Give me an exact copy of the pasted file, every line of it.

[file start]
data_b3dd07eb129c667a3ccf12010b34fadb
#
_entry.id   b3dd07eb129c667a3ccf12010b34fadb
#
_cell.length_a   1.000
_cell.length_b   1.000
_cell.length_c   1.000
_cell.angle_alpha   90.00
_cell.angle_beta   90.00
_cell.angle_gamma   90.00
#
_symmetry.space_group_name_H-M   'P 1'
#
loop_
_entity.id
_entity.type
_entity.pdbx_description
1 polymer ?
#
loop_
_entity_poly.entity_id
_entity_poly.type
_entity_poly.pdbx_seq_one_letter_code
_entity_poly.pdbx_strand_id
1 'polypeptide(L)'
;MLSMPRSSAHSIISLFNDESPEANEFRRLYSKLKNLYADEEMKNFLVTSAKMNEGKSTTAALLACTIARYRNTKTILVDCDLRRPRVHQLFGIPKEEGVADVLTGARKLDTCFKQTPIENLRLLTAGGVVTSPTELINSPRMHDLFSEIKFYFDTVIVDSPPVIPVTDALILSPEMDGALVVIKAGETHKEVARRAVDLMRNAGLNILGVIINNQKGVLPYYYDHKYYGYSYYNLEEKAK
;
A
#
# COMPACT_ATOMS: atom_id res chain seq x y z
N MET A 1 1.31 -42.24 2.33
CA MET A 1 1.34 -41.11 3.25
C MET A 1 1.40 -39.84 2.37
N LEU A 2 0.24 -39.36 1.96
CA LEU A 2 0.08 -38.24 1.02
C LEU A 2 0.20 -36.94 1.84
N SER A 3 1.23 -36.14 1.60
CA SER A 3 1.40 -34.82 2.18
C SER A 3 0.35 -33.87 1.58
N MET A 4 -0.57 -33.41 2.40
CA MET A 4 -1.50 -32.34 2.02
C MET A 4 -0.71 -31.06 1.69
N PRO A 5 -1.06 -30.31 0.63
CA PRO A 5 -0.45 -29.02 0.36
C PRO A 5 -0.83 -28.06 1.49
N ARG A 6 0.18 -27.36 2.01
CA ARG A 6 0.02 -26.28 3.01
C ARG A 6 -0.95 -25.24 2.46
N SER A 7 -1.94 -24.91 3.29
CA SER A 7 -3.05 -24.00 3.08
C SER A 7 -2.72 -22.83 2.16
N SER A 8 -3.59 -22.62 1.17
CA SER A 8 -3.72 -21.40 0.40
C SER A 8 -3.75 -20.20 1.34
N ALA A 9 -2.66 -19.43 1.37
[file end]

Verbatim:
data_b3dd07eb129c667a3ccf12010b34fadb
#
_entry.id   b3dd07eb129c667a3ccf12010b34fadb
#
_cell.length_a   1.000
_cell.length_b   1.000
_cell.length_c   1.000
_cell.angle_alpha   90.00
_cell.angle_beta   90.00
_cell.angle_gamma   90.00
#
_symmetry.space_group_name_H-M   'P 1'
#
loop_
_entity.id
_entity.type
_entity.pdbx_description
1 polymer ?
#
loop_
_entity_poly.entity_id
_entity_poly.type
_entity_poly.pdbx_seq_one_letter_code
_entity_poly.pdbx_strand_id
1 'polypeptide(L)'
;MLSMPRSSAHSIISLFNDESPEANEFRRLYSKLKNLYADEEMKNFLVTSAKMNEGKSTTAALLACTIARYRNTKTILVDCDLRRPRVHQLFGIPKEEGVADVLTGARKLDTCFKQTPIENLRLLTAGGVVTSPTELINSPRMHDLFSEIKFYFDTVIVDSPPVIPVTDALILSPEMDGALVVIKAGETHKEVARRAVDLMRNAGLNILGVIINNQKGVLPYYYDHKYYGYSYYNLEEKAK
;
A
#
# COMPACT_ATOMS: atom_id res chain seq x y z
N MET A 1 1.31 -42.24 2.33
CA MET A 1 1.34 -41.11 3.25
C MET A 1 1.40 -39.84 2.37
N LEU A 2 0.24 -39.36 1.96
CA LEU A 2 0.08 -38.24 1.02
C LEU A 2 0.20 -36.94 1.84
N SER A 3 1.23 -36.14 1.60
CA SER A 3 1.40 -34.82 2.18
C SER A 3 0.35 -33.87 1.58
N MET A 4 -0.57 -33.41 2.40
CA MET A 4 -1.50 -32.34 2.02
C MET A 4 -0.71 -31.06 1.69
N PRO A 5 -1.06 -30.31 0.63
CA PRO A 5 -0.45 -29.02 0.36
C PRO A 5 -0.83 -28.06 1.49
N ARG A 6 0.18 -27.36 2.01
CA ARG A 6 0.02 -26.28 3.01
C ARG A 6 -0.95 -25.24 2.46
N SER A 7 -1.94 -24.91 3.29
CA SER A 7 -3.05 -24.00 3.08
C SER A 7 -2.72 -22.83 2.16
N SER A 8 -3.59 -22.62 1.17
CA SER A 8 -3.72 -21.40 0.40
C SER A 8 -3.75 -20.20 1.34
N ALA A 9 -2.66 -19.43 1.37